Milan Karki, an 18 year old student in Kathmandu, Nepal, believes that he has found the solution to the developing world’s energy needs in a solar panel in which the silicon is replaced by human hair.
Milan began his quest to create electricity when he was a boy living in Khotang, a remote district of Nepal which was not connected to the electricity grid. He first tried to build a micro-hydro generator but it soon became too expensive. He then read a description of how static electricity is produced when combing hair in a book by Stephen Hawking and realised that melanin, the pigment in hair, is light sensitive and a conductor of electricity.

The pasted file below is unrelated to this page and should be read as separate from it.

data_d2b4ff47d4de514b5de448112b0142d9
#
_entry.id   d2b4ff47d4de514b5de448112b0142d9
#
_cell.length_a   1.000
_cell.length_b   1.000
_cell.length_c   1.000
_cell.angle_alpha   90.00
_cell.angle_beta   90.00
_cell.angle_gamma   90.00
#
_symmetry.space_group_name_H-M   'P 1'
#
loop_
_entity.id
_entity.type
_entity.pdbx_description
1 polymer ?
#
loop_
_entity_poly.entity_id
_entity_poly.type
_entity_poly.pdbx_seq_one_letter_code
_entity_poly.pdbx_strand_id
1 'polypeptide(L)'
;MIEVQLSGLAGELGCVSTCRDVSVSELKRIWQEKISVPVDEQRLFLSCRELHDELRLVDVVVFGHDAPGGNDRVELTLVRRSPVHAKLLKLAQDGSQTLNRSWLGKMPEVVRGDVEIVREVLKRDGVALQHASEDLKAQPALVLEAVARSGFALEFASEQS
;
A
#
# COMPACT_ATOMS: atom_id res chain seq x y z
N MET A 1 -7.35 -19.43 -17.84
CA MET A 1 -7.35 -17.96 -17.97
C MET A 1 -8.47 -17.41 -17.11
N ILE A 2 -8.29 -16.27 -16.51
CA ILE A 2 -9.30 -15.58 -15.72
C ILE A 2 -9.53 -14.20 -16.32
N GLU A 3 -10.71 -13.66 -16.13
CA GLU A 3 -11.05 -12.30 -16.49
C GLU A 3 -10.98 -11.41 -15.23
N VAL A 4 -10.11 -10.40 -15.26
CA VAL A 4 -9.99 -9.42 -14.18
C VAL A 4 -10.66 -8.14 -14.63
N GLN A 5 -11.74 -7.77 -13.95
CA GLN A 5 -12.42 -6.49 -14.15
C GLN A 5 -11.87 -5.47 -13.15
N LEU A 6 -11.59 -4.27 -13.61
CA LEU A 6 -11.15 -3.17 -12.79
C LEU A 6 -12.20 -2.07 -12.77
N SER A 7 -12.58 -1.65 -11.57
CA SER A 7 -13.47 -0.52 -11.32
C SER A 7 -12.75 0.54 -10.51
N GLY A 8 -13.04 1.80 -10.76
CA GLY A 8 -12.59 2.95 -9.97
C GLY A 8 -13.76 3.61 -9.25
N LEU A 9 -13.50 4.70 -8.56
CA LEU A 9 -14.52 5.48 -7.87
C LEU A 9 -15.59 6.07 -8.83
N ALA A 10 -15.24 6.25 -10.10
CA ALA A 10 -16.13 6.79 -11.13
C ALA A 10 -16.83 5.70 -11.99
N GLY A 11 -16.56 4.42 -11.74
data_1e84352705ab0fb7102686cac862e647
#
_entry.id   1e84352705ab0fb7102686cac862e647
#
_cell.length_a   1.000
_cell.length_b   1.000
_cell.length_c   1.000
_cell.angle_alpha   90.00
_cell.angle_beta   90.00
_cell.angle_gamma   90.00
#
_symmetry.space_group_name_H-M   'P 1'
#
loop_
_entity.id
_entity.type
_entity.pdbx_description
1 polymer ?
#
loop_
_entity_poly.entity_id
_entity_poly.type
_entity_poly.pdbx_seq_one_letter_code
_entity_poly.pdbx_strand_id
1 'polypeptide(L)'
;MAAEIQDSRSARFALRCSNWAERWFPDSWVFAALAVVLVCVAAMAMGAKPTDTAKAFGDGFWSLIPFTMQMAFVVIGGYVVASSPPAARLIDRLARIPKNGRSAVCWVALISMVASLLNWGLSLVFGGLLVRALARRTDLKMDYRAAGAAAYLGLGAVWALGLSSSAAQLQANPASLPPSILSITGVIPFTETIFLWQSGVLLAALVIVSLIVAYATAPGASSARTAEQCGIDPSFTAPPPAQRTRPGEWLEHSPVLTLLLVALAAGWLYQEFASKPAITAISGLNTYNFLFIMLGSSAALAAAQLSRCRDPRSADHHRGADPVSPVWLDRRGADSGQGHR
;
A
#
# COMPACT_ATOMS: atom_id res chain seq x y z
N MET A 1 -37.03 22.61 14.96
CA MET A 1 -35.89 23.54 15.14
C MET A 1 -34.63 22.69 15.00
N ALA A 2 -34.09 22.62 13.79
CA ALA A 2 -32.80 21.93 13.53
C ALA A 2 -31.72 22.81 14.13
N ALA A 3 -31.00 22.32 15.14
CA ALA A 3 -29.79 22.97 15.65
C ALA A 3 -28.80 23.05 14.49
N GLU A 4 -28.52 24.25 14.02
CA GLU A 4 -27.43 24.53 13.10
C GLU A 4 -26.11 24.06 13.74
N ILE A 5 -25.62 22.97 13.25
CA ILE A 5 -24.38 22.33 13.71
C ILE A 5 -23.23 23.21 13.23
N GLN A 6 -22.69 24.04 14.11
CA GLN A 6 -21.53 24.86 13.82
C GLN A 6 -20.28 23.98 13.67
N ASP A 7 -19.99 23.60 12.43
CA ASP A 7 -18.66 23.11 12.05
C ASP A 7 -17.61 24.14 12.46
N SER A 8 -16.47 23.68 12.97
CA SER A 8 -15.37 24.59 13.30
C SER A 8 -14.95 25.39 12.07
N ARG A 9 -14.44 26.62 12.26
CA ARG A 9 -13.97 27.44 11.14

Three years later, Milan, now at high school in Kathmandu, together with four classmates made a solar panel using hair as a class experiment and realised that the idea had wide applicability. Their solar panel produces 9 volts and 18 watts – enough to charge a mobile phone or a battery to keep a light on at night.